10 Dimensions of Victory
- August 21, 2016
- Posted by: Reena Saxena
- Category: Thinking Maps
Social media has been on a party of Olympian proportions, in the last few weeks. Controversial comments, trolling, exposure, criticism, admiration and euphoria are all in full play. This is how a nation, society and culture pulsate, and one needs to watch closely to understand the prevailing mood.
IS IT ALL ABOUT VICTORY?
We participate in a contest to win, to display our mettle, and gain recognition on a larger platform. Victory is meant to be celebrated. It would be shameful to ignore or downplay the herculean efforts of the participants, or the badges of honor received.
But different segments appear to have a different motive behind the celebrations. I felt compelled to examine the various aspects of something as simple as hailing a victory.
The aspirants to a similar victory observe it closely, and celebrate a future star-spangled vision. They see themselves in every frame, every pose and every byte doled out by the winners.
The doomsayers who have never thought that they could, start seeing a ray of hope. If X can do it, why can’t we, or anybody on a similar quest? It suddenly validates the achievability of hopes and dreams, and alters attitudes.
3. Sectarian pride
Particular sections of the population, like women, a particular state or institution acquire a sense of participation in the victory. They are proud of someone of their own ilk, reaching the stars, or the coveted award, cup or medal. Expressions like ‘well-deserved’ mark the sentiment.
The three athletes who won accolades for the nation, all being women, have brought out all feminist issues in open forums.
4. Awe and recognition
Stories of the intense preparation, the struggle, the sacrifices made by the participants dot the media. There is an awe-struck generation, looking up at details of the number of hours per day spent in preparation, the time spent without basic amenities such as the phone and television, and the battle against naysayers, fought for several years.
5. Exposure of malpractices in the system
The poor infrastructure, the pathetic facilities provided to the participants, the casual attitude of officials, favoritism and the measly rewards are all highlighted. It succeeds in drawing mass attention to the gaps, and might induce the state to make some corrections, and dole out higher financial rewards.
6. Affinity with the enemy’s rival
If I do not like a country or a contestant, all my support goes to the rival. I hope and pray for, and celebrate the rival’s victory, as it feels like apt dispensation of justice. The loser deserved what s/he got, more so than the winner. We celebrate the emergence of a challenger to take him on, and show him his place. The challenger is seen as a savior, an upholder of honor or justice. S/he need not make it to the last mile. A battle won is as good as the war. It has generated hope for the future.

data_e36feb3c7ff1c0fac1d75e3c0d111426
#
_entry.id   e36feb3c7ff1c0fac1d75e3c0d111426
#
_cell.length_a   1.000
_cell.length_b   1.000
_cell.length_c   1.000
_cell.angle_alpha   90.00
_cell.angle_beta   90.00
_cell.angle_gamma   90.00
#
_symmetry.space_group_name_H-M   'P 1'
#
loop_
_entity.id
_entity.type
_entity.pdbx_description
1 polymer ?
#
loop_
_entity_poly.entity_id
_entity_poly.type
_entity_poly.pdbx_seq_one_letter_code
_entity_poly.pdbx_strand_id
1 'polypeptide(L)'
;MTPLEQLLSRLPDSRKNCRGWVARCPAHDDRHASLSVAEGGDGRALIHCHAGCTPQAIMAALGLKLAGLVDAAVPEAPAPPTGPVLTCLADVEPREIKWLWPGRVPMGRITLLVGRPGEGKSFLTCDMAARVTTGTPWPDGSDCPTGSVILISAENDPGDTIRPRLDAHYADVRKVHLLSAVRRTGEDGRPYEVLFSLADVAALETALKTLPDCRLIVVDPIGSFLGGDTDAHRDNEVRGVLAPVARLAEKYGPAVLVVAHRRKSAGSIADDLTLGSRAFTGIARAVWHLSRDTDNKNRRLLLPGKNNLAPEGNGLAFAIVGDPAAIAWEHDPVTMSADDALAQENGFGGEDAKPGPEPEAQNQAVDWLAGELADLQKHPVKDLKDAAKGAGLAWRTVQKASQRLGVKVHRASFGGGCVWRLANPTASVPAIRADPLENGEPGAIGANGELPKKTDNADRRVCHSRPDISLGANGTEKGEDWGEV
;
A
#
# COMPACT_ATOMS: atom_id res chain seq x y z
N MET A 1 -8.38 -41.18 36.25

7. Personality wins
A contestant wins hearts and minds with his/her character, conduct, statements and the spunk displayed. Even the first-time viewer develops an affinity for a contestant, based on the personality projected. Such a contestant wins, irrespective of a victory or defeat on the field. They acquire public sympathy for a loss, not a damnation.
Dipa Karmakar made it to the fourth place in gymnastics, and lost an Olympic medal by a mere 0.15 of a point. The risk undertaken by her in performing the Produnova, helped her win millions of hearts, in the country and abroad.
8. Shaming the Naysayer
A celebrity makes negative statements damning the prospects of victory or performance, maybe a little too early in the game. Thereafter, each positive step taken, each accolade, each medal becomes an occasion to bash up the naysayer. Demands for apologies or retraction of the statement, take the social media by storm.
The Shobhaa De episode has amply demonstrated this phenomenon.
The media discovers veterans, who are leading a humble life today, despite their gargantuan achievements in the past. The failure of the system in taking care of its achievers, and the consequent reluctance of future generations to enter the arena leading to a national loss, is revealed. The comparison with champions of other countries or another sport, highlights the wide gaps.
10. Benchmarking against past victories
It helps to be the first winner. One is hailed just for reaching a particular point, irrespective of the qualitative aspects of the performance. A territory has been conquered, a flag has been hoisted, a name has been etched in the annals of history.
Emily Dickinson’s poem elucidates the preceding sentiment:
“Victory comes late,
And is held low to freezing lips
Too rapt with frost
To take it.
How sweet it would have tasted,
Just a drop!”
WHAT FOLLOWS VICTORY
What is competition all about? It is about honing talents, a SWOT analysis and inspiring people to reach their peak levels. In absence of competition, that effort would never have been made.
Upholding a honor, holding your place in the hierarchy and chalking out a plan for climbing to a higher rank follows a victory. Somehow, this process manages to escape public attention. A biography is not needed to document the method followed by a winner, the requirements (inborn qualities, talent, efforts, investment), the sacrifices (maybe an academic career), and the facilities/avenues available for future aspirants. We need national, regional and institutional plans to attract and nurture talent, and the information being available in public domain.
The principles apply to any field, not just sports. Common citizens need to know where do they fit in the national/international system with their talent, and what chances do they stand for inching forward, not necessarily being the ultimate winner. Equal emphasis on ethics will help character-building. The means are as important as the end. The journey is as important as the destination.